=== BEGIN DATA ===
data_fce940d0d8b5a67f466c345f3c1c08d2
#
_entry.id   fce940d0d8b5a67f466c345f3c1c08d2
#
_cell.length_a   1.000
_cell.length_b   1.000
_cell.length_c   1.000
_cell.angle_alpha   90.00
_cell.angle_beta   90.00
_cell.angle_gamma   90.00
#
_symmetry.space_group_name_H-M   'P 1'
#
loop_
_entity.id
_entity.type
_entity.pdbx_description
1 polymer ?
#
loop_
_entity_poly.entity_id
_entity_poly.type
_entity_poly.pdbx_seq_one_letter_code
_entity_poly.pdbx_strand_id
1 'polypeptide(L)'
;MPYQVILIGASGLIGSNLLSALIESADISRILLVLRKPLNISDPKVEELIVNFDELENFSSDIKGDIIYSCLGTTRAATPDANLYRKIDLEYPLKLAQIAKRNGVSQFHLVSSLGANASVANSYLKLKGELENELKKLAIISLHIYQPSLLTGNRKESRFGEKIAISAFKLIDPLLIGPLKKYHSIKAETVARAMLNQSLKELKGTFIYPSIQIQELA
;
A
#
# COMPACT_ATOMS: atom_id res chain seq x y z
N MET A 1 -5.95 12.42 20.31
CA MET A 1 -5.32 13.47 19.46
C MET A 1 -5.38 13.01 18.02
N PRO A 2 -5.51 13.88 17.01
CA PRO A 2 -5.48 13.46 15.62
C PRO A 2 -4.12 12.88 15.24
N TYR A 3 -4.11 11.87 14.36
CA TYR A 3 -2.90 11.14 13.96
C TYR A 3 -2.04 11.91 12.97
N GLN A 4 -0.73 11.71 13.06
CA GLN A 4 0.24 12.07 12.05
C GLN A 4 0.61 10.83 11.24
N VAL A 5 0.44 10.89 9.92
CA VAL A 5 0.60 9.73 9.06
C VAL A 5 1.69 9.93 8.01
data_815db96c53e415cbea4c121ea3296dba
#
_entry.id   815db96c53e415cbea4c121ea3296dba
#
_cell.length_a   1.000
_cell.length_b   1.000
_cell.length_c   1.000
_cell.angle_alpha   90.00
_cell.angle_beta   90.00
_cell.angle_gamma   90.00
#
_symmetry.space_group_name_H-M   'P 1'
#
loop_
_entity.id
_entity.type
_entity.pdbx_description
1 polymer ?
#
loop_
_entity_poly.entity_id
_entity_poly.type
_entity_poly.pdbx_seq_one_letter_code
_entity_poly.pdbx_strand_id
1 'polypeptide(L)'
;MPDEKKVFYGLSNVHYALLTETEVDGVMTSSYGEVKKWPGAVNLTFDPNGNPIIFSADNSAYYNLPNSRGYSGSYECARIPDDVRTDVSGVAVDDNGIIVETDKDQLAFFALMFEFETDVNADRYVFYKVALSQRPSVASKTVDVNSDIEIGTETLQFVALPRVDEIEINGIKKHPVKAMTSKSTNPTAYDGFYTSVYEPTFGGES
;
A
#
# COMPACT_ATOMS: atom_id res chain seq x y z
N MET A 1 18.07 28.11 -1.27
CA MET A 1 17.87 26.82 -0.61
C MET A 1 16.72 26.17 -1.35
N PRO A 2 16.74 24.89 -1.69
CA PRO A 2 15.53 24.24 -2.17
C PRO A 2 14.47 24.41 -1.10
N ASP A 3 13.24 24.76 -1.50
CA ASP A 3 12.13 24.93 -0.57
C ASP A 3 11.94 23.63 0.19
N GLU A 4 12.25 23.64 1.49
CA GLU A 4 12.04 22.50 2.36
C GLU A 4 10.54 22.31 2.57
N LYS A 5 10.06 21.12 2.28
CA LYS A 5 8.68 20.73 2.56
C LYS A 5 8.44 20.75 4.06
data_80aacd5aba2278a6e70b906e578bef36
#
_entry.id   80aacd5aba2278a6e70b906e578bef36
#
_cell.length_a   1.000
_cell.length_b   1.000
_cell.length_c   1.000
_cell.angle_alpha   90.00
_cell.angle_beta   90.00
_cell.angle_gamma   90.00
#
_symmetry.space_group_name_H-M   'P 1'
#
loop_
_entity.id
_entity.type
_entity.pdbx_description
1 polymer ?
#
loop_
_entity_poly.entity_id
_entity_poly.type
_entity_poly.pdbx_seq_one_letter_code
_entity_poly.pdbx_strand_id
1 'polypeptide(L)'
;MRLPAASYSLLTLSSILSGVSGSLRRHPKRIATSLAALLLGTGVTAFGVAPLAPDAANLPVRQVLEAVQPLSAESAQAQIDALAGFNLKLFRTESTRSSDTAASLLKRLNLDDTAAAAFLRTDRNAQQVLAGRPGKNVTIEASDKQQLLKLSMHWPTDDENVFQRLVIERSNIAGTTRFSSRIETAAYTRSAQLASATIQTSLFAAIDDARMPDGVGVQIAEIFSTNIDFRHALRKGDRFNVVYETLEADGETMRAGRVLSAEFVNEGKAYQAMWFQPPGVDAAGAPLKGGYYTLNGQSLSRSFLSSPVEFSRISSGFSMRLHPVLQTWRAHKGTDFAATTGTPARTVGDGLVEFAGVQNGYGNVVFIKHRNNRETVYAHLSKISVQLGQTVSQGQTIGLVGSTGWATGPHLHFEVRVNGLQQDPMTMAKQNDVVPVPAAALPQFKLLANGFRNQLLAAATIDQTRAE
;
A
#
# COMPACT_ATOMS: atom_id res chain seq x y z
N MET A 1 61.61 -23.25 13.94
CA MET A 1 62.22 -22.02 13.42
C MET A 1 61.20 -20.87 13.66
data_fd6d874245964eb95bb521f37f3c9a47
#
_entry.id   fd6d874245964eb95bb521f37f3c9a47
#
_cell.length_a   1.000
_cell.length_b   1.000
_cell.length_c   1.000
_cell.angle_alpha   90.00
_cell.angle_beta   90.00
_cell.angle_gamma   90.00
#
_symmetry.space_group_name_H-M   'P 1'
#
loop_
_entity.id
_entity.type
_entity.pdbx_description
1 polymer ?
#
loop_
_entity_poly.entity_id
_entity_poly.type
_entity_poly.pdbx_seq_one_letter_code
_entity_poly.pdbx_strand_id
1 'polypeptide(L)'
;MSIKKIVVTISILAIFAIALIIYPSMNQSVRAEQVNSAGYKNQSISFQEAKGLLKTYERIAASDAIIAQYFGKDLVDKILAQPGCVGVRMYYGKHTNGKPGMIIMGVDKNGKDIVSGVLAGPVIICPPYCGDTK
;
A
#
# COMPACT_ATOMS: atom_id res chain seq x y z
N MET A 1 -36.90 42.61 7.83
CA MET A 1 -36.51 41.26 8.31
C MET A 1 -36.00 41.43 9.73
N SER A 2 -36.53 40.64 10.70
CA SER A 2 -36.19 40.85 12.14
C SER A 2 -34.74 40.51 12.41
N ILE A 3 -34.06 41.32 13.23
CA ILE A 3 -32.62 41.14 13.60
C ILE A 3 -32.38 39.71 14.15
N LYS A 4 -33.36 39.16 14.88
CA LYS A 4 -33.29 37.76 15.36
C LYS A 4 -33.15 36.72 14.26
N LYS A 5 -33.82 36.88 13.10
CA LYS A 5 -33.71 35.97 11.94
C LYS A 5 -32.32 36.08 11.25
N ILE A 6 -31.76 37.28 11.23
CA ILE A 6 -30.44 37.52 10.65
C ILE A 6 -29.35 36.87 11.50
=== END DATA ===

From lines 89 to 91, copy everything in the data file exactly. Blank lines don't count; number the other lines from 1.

CA LYS A 5 8.68 20.73 2.56
C LYS A 5 8.44 20.75 4.06
data_80aacd5aba2278a6e70b906e578bef36